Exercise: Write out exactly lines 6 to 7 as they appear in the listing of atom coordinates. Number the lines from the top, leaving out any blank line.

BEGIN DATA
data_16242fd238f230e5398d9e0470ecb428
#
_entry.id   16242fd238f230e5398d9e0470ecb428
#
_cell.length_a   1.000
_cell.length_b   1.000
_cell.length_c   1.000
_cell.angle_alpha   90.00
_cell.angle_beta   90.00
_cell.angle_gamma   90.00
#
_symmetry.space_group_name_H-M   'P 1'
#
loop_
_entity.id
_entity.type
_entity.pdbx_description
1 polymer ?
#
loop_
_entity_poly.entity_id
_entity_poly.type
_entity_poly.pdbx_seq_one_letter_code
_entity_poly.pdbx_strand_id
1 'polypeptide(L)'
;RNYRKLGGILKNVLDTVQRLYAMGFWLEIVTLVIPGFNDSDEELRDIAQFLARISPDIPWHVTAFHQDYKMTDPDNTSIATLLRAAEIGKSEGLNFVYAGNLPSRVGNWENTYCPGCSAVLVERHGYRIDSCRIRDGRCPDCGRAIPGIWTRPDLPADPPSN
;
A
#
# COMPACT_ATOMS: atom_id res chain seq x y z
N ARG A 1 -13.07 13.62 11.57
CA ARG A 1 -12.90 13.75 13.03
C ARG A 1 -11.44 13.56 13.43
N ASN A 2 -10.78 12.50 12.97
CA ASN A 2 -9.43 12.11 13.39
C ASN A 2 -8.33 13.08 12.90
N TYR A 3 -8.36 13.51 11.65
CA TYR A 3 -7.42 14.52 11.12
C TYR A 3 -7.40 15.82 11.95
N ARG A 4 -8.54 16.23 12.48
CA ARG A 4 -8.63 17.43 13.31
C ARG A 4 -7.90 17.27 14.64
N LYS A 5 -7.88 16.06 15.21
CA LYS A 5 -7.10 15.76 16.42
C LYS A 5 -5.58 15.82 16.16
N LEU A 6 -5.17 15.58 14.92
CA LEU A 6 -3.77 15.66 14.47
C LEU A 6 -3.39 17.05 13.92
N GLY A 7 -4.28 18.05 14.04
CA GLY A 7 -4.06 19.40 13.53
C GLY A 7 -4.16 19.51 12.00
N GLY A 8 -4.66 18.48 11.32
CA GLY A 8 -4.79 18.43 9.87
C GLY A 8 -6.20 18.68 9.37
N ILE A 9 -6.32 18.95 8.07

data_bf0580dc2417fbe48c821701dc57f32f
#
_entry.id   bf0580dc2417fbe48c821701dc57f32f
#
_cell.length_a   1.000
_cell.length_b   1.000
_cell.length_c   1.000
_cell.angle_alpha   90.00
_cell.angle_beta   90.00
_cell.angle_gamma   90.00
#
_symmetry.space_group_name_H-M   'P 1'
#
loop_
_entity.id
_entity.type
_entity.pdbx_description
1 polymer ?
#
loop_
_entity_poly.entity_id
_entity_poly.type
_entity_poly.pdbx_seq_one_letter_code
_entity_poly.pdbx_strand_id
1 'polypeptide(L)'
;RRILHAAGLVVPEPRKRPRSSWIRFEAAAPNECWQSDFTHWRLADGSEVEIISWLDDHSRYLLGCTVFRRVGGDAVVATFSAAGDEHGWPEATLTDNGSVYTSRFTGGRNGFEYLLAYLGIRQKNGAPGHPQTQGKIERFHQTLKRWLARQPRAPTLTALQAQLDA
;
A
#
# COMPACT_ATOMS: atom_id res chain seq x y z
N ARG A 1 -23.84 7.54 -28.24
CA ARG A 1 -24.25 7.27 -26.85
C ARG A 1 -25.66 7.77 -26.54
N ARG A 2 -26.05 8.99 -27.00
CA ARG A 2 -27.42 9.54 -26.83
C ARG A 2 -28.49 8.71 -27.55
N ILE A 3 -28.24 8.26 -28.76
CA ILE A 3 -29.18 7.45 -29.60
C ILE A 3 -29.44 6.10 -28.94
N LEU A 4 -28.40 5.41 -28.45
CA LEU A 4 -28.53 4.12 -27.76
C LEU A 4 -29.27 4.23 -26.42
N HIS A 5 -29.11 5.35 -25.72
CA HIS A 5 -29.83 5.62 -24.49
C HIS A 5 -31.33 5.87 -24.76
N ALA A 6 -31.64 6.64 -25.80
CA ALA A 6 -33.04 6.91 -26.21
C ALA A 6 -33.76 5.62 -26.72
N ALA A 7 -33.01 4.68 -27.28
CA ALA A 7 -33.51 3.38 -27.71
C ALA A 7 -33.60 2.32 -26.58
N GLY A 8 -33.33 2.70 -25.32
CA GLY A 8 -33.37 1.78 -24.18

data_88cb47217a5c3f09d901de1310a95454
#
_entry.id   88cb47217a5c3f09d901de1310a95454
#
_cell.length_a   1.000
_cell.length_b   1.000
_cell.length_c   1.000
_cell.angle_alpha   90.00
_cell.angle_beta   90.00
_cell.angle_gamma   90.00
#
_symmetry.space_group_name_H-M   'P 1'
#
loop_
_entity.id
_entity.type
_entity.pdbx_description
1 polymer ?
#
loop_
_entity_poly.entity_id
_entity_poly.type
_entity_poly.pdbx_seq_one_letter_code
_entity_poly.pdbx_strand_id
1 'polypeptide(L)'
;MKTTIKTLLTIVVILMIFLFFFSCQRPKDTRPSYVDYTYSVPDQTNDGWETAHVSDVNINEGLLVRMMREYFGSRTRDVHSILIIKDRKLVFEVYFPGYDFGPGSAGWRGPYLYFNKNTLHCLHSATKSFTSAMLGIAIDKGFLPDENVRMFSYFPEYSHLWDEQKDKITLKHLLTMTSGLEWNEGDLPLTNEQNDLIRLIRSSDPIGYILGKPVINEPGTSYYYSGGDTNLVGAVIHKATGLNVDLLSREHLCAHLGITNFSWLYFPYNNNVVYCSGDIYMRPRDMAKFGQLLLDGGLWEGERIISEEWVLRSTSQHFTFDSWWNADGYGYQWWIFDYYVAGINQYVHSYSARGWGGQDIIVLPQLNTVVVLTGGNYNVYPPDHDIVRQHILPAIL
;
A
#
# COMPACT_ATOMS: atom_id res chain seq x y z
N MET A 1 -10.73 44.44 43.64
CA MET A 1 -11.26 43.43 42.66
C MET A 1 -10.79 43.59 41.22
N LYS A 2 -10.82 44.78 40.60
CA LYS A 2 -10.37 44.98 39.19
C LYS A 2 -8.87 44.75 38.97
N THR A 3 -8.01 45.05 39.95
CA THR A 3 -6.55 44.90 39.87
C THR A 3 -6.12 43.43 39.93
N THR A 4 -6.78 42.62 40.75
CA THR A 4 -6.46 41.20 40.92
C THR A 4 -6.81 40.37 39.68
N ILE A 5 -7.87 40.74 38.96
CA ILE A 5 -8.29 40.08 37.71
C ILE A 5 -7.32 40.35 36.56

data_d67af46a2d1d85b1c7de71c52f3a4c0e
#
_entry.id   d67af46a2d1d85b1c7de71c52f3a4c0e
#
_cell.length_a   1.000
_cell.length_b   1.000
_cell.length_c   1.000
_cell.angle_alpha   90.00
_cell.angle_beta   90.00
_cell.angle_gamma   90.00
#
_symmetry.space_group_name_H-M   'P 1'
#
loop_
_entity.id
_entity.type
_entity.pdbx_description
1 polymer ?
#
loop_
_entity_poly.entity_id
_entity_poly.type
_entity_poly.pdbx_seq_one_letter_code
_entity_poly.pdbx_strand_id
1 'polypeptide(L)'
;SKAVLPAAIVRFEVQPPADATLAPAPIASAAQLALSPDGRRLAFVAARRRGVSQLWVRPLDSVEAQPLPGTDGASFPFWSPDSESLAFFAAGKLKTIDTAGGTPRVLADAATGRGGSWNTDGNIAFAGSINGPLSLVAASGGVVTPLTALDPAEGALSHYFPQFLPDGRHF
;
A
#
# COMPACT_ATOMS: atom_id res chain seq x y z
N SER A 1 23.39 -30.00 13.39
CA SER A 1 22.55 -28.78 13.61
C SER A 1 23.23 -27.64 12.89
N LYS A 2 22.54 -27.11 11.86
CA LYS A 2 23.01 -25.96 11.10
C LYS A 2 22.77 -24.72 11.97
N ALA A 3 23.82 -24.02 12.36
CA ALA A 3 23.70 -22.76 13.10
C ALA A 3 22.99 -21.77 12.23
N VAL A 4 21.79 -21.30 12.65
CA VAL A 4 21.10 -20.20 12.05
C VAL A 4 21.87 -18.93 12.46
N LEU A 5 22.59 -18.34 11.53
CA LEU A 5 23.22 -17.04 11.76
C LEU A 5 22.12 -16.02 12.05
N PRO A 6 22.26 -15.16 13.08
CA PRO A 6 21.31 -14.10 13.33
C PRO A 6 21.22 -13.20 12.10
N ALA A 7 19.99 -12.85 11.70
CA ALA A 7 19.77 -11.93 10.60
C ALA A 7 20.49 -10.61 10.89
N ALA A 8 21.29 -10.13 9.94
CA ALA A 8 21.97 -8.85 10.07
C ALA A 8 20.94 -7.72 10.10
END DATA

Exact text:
_cell.length_b   1.000
_cell.length_c   1.000